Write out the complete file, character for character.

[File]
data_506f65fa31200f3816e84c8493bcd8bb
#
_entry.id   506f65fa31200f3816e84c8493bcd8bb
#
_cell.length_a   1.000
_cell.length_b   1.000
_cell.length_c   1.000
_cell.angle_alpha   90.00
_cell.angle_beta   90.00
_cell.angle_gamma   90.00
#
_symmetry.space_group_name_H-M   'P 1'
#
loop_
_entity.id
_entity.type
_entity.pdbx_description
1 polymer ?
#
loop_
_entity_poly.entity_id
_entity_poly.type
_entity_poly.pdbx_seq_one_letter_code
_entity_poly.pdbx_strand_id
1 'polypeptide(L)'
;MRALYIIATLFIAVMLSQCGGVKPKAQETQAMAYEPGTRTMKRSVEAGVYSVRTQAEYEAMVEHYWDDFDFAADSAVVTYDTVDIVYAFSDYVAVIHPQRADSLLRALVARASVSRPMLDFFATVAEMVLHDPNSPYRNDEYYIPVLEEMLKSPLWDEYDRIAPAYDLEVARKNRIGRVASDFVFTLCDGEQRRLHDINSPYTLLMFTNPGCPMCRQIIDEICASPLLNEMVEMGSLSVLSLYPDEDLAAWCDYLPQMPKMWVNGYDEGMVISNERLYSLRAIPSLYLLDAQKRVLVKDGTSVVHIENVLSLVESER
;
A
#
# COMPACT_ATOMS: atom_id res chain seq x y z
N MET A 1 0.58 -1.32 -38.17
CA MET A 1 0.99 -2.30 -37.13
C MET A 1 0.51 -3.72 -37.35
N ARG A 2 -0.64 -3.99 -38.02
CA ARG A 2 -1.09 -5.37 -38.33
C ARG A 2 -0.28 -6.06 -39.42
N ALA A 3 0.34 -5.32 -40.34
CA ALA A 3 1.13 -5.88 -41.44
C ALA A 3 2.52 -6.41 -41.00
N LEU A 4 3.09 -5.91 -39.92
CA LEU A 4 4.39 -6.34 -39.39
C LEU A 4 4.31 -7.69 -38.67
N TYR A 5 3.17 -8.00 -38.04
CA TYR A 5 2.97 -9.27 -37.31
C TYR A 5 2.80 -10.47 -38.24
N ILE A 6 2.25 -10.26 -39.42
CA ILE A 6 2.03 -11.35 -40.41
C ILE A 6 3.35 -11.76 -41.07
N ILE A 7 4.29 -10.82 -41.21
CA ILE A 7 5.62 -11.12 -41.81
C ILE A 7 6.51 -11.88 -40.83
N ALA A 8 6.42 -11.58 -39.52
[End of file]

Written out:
data_506f65fa31200f3816e84c8493bcd8bb
#
_entry.id   506f65fa31200f3816e84c8493bcd8bb
#
_cell.length_a   1.000
_cell.length_b   1.000
_cell.length_c   1.000
_cell.angle_alpha   90.00
_cell.angle_beta   90.00
_cell.angle_gamma   90.00
#
_symmetry.space_group_name_H-M   'P 1'
#
loop_
_entity.id
_entity.type
_entity.pdbx_description
1 polymer ?
#
loop_
_entity_poly.entity_id
_entity_poly.type
_entity_poly.pdbx_seq_one_letter_code
_entity_poly.pdbx_strand_id
1 'polypeptide(L)'
;MRALYIIATLFIAVMLSQCGGVKPKAQETQAMAYEPGTRTMKRSVEAGVYSVRTQAEYEAMVEHYWDDFDFAADSAVVTYDTVDIVYAFSDYVAVIHPQRADSLLRALVARASVSRPMLDFFATVAEMVLHDPNSPYRNDEYYIPVLEEMLKSPLWDEYDRIAPAYDLEVARKNRIGRVASDFVFTLCDGEQRRLHDINSPYTLLMFTNPGCPMCRQIIDEICASPLLNEMVEMGSLSVLSLYPDEDLAAWCDYLPQMPKMWVNGYDEGMVISNERLYSLRAIPSLYLLDAQKRVLVKDGTSVVHIENVLSLVESER
;
A
#
# COMPACT_ATOMS: atom_id res chain seq x y z
N MET A 1 0.58 -1.32 -38.17
CA MET A 1 0.99 -2.30 -37.13
C MET A 1 0.51 -3.72 -37.35
N ARG A 2 -0.64 -3.99 -38.02
CA ARG A 2 -1.09 -5.37 -38.33
C ARG A 2 -0.28 -6.06 -39.42
N ALA A 3 0.34 -5.32 -40.34
CA ALA A 3 1.13 -5.88 -41.44
C ALA A 3 2.52 -6.41 -41.00
N LEU A 4 3.09 -5.91 -39.92
CA LEU A 4 4.39 -6.34 -39.39
C LEU A 4 4.31 -7.69 -38.67
N TYR A 5 3.17 -8.00 -38.04
CA TYR A 5 2.97 -9.27 -37.31
C TYR A 5 2.80 -10.47 -38.24
N ILE A 6 2.25 -10.26 -39.42
CA ILE A 6 2.03 -11.35 -40.41
C ILE A 6 3.35 -11.76 -41.07
N ILE A 7 4.29 -10.82 -41.21
CA ILE A 7 5.62 -11.12 -41.81
C ILE A 7 6.51 -11.88 -40.83
N ALA A 8 6.42 -11.58 -39.52